However, after being fired from his position in March 2018 over a range of issues, including allegations of misuse of taxpayer funds and waste at the VA, Shulkin claimed that he’d always been opposed to canine research by the VA. In a November 2018 tweet, Shulkin condemned planned canine research at the VA and claimed that “As #SecVA and to this day-I remain opposed towards any new #dog research.”
Current VA Secretary Robert Wilkie supports canine testing, as he believes it could lead to breakthroughs in medical treatments for veterans. The VA’s Chief Veterinary Medical Officer, Michael Fallon, also supports canine testing, arguing that “there are many, many medical problems that can only be addressed with animal research and it is not true that computer models can replace animal research.” The American Heart Association (AHA), which funds some of the VA’s canine testing, adds that animal research has been key to “virtually every major medical advance of the past century.”
Rep. Brat disagrees with these assessments. He says, “The reports I read about were almost on the scale of torture. I think there are probably alternative paths that will lead to the same breakthroughs [without canine testing].” According to the U.S. Food and Drug Administration (FDA), animal testing often fails to translate to humans, as “92 percent of [drugs] that are successful for animals fail in human trials.”
This bill has 88 bipartisan cosponsors, including 69 Democrats and 19 Republicans, in the 116th Congress. Last Congress, then-Rep. Dave Brat (R-VA) introduced this bill with the support of 101 bipartisan cosponsors and it didn’t receive a committee vote, thanks in large part to the VA’s efforts to kill it.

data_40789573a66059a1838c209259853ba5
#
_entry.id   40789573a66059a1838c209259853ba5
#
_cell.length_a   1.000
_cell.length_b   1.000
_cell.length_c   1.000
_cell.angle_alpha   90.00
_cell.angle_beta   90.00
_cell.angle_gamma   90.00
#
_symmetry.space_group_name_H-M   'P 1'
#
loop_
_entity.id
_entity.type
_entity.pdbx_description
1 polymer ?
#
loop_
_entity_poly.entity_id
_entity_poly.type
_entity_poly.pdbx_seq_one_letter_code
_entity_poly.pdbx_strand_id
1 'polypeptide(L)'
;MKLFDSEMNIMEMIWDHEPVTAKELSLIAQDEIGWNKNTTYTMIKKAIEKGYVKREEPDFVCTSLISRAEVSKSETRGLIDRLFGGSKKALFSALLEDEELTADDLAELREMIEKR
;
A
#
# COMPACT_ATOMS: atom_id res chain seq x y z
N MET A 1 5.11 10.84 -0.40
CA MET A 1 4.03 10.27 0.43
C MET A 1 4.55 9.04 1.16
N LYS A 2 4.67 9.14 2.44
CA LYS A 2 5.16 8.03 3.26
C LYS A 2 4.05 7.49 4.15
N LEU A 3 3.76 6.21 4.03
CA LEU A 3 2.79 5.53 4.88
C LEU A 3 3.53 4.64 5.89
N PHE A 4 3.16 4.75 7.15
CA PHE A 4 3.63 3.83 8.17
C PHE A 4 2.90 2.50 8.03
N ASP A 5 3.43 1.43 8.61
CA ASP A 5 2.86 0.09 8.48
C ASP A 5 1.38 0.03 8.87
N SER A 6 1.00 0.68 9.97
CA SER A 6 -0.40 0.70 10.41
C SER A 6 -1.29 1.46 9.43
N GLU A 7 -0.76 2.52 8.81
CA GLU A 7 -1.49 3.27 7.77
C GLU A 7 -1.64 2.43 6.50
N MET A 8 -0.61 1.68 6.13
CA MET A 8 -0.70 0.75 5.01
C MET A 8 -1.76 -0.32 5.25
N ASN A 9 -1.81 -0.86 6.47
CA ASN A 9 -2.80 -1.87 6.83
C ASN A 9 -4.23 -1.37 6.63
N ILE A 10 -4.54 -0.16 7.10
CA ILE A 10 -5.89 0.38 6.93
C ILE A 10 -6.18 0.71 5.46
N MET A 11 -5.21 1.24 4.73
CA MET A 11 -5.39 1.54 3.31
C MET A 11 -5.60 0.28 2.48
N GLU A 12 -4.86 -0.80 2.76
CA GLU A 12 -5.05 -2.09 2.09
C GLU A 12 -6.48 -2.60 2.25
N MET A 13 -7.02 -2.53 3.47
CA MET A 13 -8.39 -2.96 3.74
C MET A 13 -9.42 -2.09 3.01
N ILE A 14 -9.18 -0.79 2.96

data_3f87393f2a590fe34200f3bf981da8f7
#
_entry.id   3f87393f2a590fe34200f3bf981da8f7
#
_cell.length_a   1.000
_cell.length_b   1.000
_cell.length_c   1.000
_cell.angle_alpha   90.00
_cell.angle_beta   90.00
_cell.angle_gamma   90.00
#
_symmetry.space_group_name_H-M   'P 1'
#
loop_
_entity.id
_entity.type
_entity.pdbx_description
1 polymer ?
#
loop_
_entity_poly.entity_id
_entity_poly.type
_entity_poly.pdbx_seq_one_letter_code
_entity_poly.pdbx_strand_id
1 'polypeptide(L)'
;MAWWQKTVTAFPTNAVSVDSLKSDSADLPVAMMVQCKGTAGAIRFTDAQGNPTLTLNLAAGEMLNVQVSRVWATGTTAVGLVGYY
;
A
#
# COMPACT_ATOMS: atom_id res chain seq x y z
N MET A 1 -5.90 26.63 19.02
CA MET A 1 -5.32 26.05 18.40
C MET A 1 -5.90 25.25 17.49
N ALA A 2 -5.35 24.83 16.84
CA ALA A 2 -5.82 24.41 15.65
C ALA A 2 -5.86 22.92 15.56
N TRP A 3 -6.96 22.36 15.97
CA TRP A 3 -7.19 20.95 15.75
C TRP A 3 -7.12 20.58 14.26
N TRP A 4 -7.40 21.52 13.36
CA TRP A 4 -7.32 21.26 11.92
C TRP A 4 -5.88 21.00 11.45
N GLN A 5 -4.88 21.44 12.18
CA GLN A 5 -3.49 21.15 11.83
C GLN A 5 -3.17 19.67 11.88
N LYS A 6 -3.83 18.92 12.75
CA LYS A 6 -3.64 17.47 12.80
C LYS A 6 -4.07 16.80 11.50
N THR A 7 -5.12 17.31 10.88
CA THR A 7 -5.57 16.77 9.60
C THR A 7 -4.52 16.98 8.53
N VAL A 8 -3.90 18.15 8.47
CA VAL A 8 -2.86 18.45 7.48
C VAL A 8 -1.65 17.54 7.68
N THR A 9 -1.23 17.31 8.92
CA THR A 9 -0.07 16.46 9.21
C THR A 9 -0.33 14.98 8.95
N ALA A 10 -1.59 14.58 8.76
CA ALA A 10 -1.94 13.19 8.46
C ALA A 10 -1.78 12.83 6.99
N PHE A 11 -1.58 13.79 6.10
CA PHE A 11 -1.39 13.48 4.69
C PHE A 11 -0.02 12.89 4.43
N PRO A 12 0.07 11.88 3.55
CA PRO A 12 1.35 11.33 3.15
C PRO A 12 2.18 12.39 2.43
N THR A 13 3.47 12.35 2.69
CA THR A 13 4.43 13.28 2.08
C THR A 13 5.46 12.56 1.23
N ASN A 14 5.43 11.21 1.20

AMVETS, the Military Order of the Purple Heart, the American Humane Association, and the White Coat Waste Project support this bill.
Of Note: In 2018, President Trump signed a FY 2018 government funding bill that defunded dog experimentation at the VA, save for rare instances with Secretary-level approval. As a result of this and advocates’ campaigning to end VA testing on dogs, existing dog testing at the VA has already been cut by around 75%, and several projects were cancelled before they began. All told, the White Coat Waste Project reports, “no new dog experiments have been approved since July 2017, and only a few remain in Richmond and Cleveland.”
Care2, a website that calls itself “the world’s largest community for good,” reports on some of the VA’s more disturbing experiments:
“Dogs have undergone surgeries that forced them to have heart attacks or vomit repeatedly. Portions of their brains have been removed to test the neurons that control their breathing. After enduring this torture, the dogs are euthanized.”
The National Academies of Sciences, Engineering and Medicine (NASEM) are currently conducting an independent formal review of the VA’s K-9 research program in order to determine whether dogs are mistreated in or necessary to the VA’s experiments. The NASEM study is expected to be complete in mid-2020. In February 2019, 11 members of Congress, led by Reps. Ted Lieu (D-CA) and Lee Zeldin (R-NY) wrote to the VA to request that it suspend dog experiments until the NASEM study is complete.
Summary by Lorelei Yang
(Photo Credit: iStockphoto.com / filadendron)